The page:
Buffett’s Right-Hand Man’s Worried About US Finance
New York: Warren Buffett’s righthand man, Charlie Munger, is worried about American finance. According to the Berkshire Hathaway vice chairman, we have “a vast gambling culture, and people have made it respectable.” Basically, the stock market is a casino and too many people want to get rich quick.
“There’s way, way too much of that inAmerica.Andtoomuchof thenew wealth has gone to people who either own a casino or are playing in a casino. And I don’t think the exaltation of that group has been good for life generally, and I am to some extent a member of that group.
“I’m always afraid I’ll be a terrible example for the youth who want to make a lot of money with and not do much for anybody else and who just want to be shrewd about buying little pieces of paper. Even if you do that very honestly, I don’t consider it much of a life. Just being shrewd about buying little pieces of paper, shrewder than other people, is not an adequate life. It’s not a good example for other people.” Munger made these comments at the 2016 Daily Journal Meeting back in February. A transcript has just been posted by value investor Whitney Tilson.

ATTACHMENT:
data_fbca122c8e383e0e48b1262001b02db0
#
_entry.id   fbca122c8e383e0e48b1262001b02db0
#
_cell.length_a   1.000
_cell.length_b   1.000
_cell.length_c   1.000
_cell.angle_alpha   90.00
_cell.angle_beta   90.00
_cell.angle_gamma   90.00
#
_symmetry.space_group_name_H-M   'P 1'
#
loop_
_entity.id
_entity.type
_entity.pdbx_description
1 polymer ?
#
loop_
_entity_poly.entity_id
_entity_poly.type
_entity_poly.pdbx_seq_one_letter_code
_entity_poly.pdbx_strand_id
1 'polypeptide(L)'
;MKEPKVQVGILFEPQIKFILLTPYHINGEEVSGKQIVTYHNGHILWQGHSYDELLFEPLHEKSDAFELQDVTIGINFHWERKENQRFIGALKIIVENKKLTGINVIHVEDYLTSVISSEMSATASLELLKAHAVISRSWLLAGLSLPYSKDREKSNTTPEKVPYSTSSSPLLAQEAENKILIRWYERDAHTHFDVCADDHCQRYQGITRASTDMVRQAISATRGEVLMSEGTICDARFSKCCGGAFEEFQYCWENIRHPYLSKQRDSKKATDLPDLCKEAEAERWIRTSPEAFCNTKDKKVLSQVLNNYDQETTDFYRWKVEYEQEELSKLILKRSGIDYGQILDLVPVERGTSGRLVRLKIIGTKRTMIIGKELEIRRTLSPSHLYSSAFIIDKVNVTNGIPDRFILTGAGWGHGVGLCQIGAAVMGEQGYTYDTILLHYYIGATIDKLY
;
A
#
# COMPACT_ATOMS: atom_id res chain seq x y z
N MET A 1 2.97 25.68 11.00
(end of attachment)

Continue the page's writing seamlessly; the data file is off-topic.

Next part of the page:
Munger, a Republican and a billionaire, also said that he agrees with the views of Sen. Elizabeth Warren (D-Massachusetts) and Democratic presidential candidate Sen. Bernie Sanders (Vermont) on this issue.
“The truth of the matter is that ... Elizabeth Warren doesn’t agree with me on many subjects, and I wouldn’t agree with her on many subjects, but she is basically right when she says that American finance is out of control and that it isn’t good for the rest of us. Both Elizabeth Warren and Bernie Sanders are not two of my favorite people on Earth, but they are absolutely right,” he said. Munger went on to explain that there’s cyclicality in the securities marketandthat“thebigbustshurtus more than the big booms help us.” He added that what gave rise to Adolf Hitler was the Great Depression.
“What really enabled Hitler to rise was the Great Depression. You put on top of the Weimar inflation the Great Depression, and people were just so demoralized that they were subject to being snookered by a guttersnipe like Adolf Hitler. So I think this stuff is deadly serious ...”